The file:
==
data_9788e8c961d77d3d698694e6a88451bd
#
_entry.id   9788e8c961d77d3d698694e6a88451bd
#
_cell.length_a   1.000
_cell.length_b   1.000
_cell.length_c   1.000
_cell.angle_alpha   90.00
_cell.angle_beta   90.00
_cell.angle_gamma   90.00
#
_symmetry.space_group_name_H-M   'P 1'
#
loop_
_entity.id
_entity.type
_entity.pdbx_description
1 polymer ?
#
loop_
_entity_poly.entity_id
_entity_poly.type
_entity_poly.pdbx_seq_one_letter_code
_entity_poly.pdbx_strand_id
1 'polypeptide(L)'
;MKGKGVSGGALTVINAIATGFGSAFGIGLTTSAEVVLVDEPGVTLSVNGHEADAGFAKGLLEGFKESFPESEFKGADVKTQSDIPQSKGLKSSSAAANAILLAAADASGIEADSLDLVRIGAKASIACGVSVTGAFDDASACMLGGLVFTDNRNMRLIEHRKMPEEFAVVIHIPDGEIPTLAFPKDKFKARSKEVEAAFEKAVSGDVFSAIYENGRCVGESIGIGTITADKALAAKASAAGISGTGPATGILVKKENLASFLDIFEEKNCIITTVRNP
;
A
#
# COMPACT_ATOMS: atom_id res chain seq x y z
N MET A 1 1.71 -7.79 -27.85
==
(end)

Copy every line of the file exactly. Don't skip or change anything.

data_9788e8c961d77d3d698694e6a88451bd
#
_entry.id   9788e8c961d77d3d698694e6a88451bd
#
_cell.length_a   1.000
_cell.length_b   1.000
_cell.length_c   1.000
_cell.angle_alpha   90.00
_cell.angle_beta   90.00
_cell.angle_gamma   90.00
#
_symmetry.space_group_name_H-M   'P 1'
#
loop_
_entity.id
_entity.type
_entity.pdbx_description
1 polymer ?
#
loop_
_entity_poly.entity_id
_entity_poly.type
_entity_poly.pdbx_seq_one_letter_code
_entity_poly.pdbx_strand_id
1 'polypeptide(L)'
;MKGKGVSGGALTVINAIATGFGSAFGIGLTTSAEVVLVDEPGVTLSVNGHEADAGFAKGLLEGFKESFPESEFKGADVKTQSDIPQSKGLKSSSAAANAILLAAADASGIEADSLDLVRIGAKASIACGVSVTGAFDDASACMLGGLVFTDNRNMRLIEHRKMPEEFAVVIHIPDGEIPTLAFPKDKFKARSKEVEAAFEKAVSGDVFSAIYENGRCVGESIGIGTITADKALAAKASAAGISGTGPATGILVKKENLASFLDIFEEKNCIITTVRNP
;
A
#
# COMPACT_ATOMS: atom_id res chain seq x y z
N MET A 1 1.71 -7.79 -27.85